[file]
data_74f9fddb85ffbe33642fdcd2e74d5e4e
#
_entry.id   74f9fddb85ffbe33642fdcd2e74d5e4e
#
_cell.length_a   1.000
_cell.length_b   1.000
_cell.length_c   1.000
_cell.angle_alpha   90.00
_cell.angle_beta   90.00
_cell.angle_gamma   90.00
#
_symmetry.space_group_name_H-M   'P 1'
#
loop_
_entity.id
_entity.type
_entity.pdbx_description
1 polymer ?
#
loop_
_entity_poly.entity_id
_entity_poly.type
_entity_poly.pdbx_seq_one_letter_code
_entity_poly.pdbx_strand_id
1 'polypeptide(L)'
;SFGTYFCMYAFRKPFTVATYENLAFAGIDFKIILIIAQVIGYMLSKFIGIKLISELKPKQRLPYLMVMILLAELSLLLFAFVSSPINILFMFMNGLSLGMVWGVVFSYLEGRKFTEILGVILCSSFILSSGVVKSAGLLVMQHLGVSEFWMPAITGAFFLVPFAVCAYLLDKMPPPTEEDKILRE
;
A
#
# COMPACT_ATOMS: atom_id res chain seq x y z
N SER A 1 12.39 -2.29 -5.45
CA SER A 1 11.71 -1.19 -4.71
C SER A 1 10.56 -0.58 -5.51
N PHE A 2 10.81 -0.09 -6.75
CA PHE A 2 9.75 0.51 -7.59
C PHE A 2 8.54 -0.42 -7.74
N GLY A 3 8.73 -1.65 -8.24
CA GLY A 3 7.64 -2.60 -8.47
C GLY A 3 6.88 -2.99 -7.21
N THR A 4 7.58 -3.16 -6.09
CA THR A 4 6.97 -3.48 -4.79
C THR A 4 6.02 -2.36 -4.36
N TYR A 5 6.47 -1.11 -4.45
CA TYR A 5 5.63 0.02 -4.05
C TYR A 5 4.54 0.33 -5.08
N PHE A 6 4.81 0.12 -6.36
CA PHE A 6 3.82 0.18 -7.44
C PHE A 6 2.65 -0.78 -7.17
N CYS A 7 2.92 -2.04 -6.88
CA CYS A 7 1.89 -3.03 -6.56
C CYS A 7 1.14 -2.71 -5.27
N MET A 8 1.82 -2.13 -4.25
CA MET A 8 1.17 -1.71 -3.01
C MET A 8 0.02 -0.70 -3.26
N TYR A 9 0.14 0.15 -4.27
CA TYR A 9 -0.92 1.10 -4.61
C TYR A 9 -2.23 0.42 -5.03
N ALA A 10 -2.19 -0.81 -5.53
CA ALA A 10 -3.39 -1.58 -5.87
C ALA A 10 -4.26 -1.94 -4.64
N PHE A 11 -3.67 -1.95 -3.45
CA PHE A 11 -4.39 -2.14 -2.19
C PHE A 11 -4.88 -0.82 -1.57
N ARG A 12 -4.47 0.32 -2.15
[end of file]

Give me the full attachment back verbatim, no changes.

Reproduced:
data_74f9fddb85ffbe33642fdcd2e74d5e4e
#
_entry.id   74f9fddb85ffbe33642fdcd2e74d5e4e
#
_cell.length_a   1.000
_cell.length_b   1.000
_cell.length_c   1.000
_cell.angle_alpha   90.00
_cell.angle_beta   90.00
_cell.angle_gamma   90.00
#
_symmetry.space_group_name_H-M   'P 1'
#
loop_
_entity.id
_entity.type
_entity.pdbx_description
1 polymer ?
#
loop_
_entity_poly.entity_id
_entity_poly.type
_entity_poly.pdbx_seq_one_letter_code
_entity_poly.pdbx_strand_id
1 'polypeptide(L)'
;SFGTYFCMYAFRKPFTVATYENLAFAGIDFKIILIIAQVIGYMLSKFIGIKLISELKPKQRLPYLMVMILLAELSLLLFAFVSSPINILFMFMNGLSLGMVWGVVFSYLEGRKFTEILGVILCSSFILSSGVVKSAGLLVMQHLGVSEFWMPAITGAFFLVPFAVCAYLLDKMPPPTEEDKILRE
;
A
#
# COMPACT_ATOMS: atom_id res chain seq x y z
N SER A 1 12.39 -2.29 -5.45
CA SER A 1 11.71 -1.19 -4.71
C SER A 1 10.56 -0.58 -5.51
N PHE A 2 10.81 -0.09 -6.75
CA PHE A 2 9.75 0.51 -7.59
C PHE A 2 8.54 -0.42 -7.74
N GLY A 3 8.73 -1.65 -8.24
CA GLY A 3 7.64 -2.60 -8.47
C GLY A 3 6.88 -2.99 -7.21
N THR A 4 7.58 -3.16 -6.09
CA THR A 4 6.97 -3.48 -4.79
C THR A 4 6.02 -2.36 -4.36
N TYR A 5 6.47 -1.11 -4.45
CA TYR A 5 5.63 0.02 -4.05
C TYR A 5 4.54 0.33 -5.08
N PHE A 6 4.81 0.12 -6.36
CA PHE A 6 3.82 0.18 -7.44
C PHE A 6 2.65 -0.78 -7.17
N CYS A 7 2.92 -2.04 -6.88
CA CYS A 7 1.89 -3.03 -6.56
C CYS A 7 1.14 -2.71 -5.27
N MET A 8 1.82 -2.13 -4.25
CA MET A 8 1.17 -1.71 -3.01
C MET A 8 0.02 -0.70 -3.26
N TYR A 9 0.14 0.15 -4.27
CA TYR A 9 -0.92 1.10 -4.61
C TYR A 9 -2.23 0.42 -5.03
N ALA A 10 -2.19 -0.81 -5.53
CA ALA A 10 -3.39 -1.58 -5.87
C ALA A 10 -4.26 -1.94 -4.64
N PHE A 11 -3.67 -1.95 -3.45
CA PHE A 11 -4.39 -2.14 -2.19
C PHE A 11 -4.88 -0.82 -1.57
N ARG A 12 -4.47 0.32 -2.15